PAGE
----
Proposed Scappoose food cart pod gets approval
A proposed food cart pod in Scappoose received formal approval from the city planning commission Thursday, July 28.
Started by three local businessmen, CC Pod LLC plans to open a food cart pod with indoor and outdoor seating, a taproom and space for 11 food trucks on Southwest Old Portland Road, just feet from U.S. Highway 30 and close to Scappoose High School.
While similar pods exist in places like Portland, Beaverton and Forest Grove, the CC Pod location would be the first food cart pod of its kind in Scappoose.
Planning commissioners unanimously approved the application, with Commissioner Bruce Shoemaker noting he looked forward to a hopeful expansion of the city's food offerings beyond burgers and pizza.
Nick Hurliman, an accountant and one of the three owners of CC Pod, said the future tenants aren't lined up yet but there was interest in Mexican, Thai and Indian cuisine.
The pod will be "another good gathering space in the community," Hurliman said.
"As a dad of four, everybody's food choice within the family is not always the same," he said. "To go to a food option place would be pretty awesome for a lot of families."
The pod may host live music and other entertainment. Only a small portion of the indoor seating will be reserved for patrons 21 and over, Hurliman said.
CC Pod owners plan to open next Memorial Day.
"Any sooner would be a bonus and time for a soft opening," Hurliman said.
The city planning department recommended approval of the application.
The terms of the food cart permit allow Scappoose to revoke the permit if there are issues with traffic, noise or operations, according to Scappoose community development director Laurie Oliver Joseph.
City officials did not receive any comments from neighbors regarding the proposed food truck pod, Oliver Joseph said.
This is the first food cart pod application the city has received since amending city code to allow pods in 2019.
The applicants plan to provide 10 bicycle parking spaces, more than the city code requires, but the planning commission granted an exception allowing the pod to have three fewer on-site parking spaces than the 29 that the code would require. A traffic impact study did not find any mitigation would be needed to offset an increase in traffic in the area.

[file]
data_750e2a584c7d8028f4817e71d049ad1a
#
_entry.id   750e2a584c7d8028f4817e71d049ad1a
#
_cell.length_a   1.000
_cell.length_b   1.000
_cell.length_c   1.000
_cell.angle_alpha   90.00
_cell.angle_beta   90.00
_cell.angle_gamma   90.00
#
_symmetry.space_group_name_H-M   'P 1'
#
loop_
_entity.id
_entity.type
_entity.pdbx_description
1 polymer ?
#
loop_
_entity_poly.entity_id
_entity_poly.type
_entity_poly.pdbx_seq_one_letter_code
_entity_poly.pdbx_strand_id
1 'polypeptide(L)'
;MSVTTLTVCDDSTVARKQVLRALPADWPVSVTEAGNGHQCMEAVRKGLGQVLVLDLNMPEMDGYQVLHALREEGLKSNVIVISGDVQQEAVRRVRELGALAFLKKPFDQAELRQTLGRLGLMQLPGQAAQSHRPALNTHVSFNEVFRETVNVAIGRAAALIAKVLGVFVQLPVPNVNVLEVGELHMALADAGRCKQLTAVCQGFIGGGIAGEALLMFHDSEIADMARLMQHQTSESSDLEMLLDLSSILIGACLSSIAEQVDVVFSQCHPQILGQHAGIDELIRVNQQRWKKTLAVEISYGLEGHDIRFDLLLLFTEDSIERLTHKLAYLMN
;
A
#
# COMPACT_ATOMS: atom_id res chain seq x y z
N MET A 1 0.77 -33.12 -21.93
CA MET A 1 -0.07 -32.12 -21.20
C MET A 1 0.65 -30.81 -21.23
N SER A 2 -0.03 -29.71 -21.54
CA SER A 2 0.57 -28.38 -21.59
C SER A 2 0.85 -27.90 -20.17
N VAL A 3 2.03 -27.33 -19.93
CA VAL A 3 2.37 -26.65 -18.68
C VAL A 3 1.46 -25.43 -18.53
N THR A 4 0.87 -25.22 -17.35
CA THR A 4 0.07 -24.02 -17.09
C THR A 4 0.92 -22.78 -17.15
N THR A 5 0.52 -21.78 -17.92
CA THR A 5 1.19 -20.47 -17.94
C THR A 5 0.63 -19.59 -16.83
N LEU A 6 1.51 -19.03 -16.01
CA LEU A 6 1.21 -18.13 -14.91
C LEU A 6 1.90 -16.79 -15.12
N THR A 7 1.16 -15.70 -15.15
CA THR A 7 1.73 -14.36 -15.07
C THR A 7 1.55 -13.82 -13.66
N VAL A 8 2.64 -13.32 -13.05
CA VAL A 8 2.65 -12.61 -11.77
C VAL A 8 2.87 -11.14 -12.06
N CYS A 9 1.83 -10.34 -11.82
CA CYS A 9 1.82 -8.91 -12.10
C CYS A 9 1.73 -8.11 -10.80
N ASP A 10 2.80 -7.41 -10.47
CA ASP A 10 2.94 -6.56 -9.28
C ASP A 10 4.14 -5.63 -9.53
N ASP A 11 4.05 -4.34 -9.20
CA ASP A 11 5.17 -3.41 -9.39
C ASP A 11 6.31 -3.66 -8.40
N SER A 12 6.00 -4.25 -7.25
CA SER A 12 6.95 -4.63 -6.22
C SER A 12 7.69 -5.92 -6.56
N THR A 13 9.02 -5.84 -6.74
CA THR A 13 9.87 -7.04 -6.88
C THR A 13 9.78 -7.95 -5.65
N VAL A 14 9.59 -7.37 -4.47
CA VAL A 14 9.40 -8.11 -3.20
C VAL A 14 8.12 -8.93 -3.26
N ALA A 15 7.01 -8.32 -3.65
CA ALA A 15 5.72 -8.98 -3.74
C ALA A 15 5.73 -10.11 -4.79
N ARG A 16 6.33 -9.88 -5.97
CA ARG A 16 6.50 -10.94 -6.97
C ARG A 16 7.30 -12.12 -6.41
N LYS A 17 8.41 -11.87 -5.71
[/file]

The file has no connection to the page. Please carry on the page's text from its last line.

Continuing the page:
Hurliman and his partners also own a food cart pod in St. Helens behind Oregon Trail Lanes, but that pod isn't developed like Scappoose's will be.
The St. Helens site isn't as developed because the city's code doesn't allow for permanent structures in a food cart pod. Updating St. Helens' code for food trucks and pods is on the city's list of projects, but not for within the next few years, St. Helens associate planner Jenny Dimsho told the Spotlight.
Scappoose changed its code in 2019 to allow food cart pods. Previously, the city only allowed food trucks to stay in a location for 90 days.
Hurliman has served Hawaiian food and shaved ice from a truck for more than a decade, including at 13 Nights on the River and county fairs.
"When people are passionate in those kind of small-scale situations, the food can be pretty darn great. So it's been a passion project of mine for a lot of years," Hurliman said. Potential tenants of the Scappoose pod can contact Hurliman CPA for more information, Hurliman said.
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